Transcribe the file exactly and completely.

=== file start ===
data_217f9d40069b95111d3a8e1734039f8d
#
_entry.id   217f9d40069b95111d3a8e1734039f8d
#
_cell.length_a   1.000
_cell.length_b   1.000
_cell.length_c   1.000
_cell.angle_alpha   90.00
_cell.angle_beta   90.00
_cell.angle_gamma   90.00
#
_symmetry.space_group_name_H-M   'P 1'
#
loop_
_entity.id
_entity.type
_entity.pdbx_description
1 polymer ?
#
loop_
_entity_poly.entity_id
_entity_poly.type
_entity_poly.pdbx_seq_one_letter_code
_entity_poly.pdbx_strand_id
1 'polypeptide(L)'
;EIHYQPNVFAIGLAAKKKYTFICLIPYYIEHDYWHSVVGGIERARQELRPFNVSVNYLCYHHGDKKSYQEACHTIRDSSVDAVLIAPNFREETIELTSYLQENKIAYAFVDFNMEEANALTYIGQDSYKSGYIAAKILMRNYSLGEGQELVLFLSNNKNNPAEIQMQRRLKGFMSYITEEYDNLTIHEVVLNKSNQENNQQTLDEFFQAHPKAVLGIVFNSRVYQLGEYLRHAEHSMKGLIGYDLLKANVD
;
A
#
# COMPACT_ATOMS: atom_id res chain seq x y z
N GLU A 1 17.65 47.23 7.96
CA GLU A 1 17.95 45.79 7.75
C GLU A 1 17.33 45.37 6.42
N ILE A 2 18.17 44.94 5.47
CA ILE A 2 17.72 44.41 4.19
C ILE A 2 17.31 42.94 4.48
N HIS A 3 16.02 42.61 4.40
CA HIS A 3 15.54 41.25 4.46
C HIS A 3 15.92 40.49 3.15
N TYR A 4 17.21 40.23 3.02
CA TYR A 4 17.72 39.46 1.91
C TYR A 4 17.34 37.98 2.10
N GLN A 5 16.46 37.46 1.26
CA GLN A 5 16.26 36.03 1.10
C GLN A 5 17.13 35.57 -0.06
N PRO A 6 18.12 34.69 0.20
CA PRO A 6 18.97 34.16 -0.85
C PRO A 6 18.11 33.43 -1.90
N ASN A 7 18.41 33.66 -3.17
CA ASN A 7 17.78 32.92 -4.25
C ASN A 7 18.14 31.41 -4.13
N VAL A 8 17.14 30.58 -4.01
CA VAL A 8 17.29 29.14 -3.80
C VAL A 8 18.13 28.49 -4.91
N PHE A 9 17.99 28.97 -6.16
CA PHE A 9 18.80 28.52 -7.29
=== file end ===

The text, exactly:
data_217f9d40069b95111d3a8e1734039f8d
#
_entry.id   217f9d40069b95111d3a8e1734039f8d
#
_cell.length_a   1.000
_cell.length_b   1.000
_cell.length_c   1.000
_cell.angle_alpha   90.00
_cell.angle_beta   90.00
_cell.angle_gamma   90.00
#
_symmetry.space_group_name_H-M   'P 1'
#
loop_
_entity.id
_entity.type
_entity.pdbx_description
1 polymer ?
#
loop_
_entity_poly.entity_id
_entity_poly.type
_entity_poly.pdbx_seq_one_letter_code
_entity_poly.pdbx_strand_id
1 'polypeptide(L)'
;EIHYQPNVFAIGLAAKKKYTFICLIPYYIEHDYWHSVVGGIERARQELRPFNVSVNYLCYHHGDKKSYQEACHTIRDSSVDAVLIAPNFREETIELTSYLQENKIAYAFVDFNMEEANALTYIGQDSYKSGYIAAKILMRNYSLGEGQELVLFLSNNKNNPAEIQMQRRLKGFMSYITEEYDNLTIHEVVLNKSNQENNQQTLDEFFQAHPKAVLGIVFNSRVYQLGEYLRHAEHSMKGLIGYDLLKANVD
;
A
#
# COMPACT_ATOMS: atom_id res chain seq x y z
N GLU A 1 17.65 47.23 7.96
CA GLU A 1 17.95 45.79 7.75
C GLU A 1 17.33 45.37 6.42
N ILE A 2 18.17 44.94 5.47
CA ILE A 2 17.72 44.41 4.19
C ILE A 2 17.31 42.94 4.48
N HIS A 3 16.02 42.61 4.40
CA HIS A 3 15.54 41.25 4.46
C HIS A 3 15.92 40.49 3.15
N TYR A 4 17.21 40.23 3.02
CA TYR A 4 17.72 39.46 1.91
C TYR A 4 17.34 37.98 2.10
N GLN A 5 16.46 37.46 1.26
CA GLN A 5 16.26 36.03 1.10
C GLN A 5 17.13 35.57 -0.06
N PRO A 6 18.12 34.69 0.20
CA PRO A 6 18.97 34.16 -0.85
C PRO A 6 18.11 33.43 -1.90
N ASN A 7 18.41 33.66 -3.17
CA ASN A 7 17.78 32.92 -4.25
C ASN A 7 18.14 31.41 -4.13
N VAL A 8 17.14 30.58 -4.01
CA VAL A 8 17.29 29.14 -3.80
C VAL A 8 18.13 28.49 -4.91
N PHE A 9 17.99 28.97 -6.16
CA PHE A 9 18.80 28.52 -7.29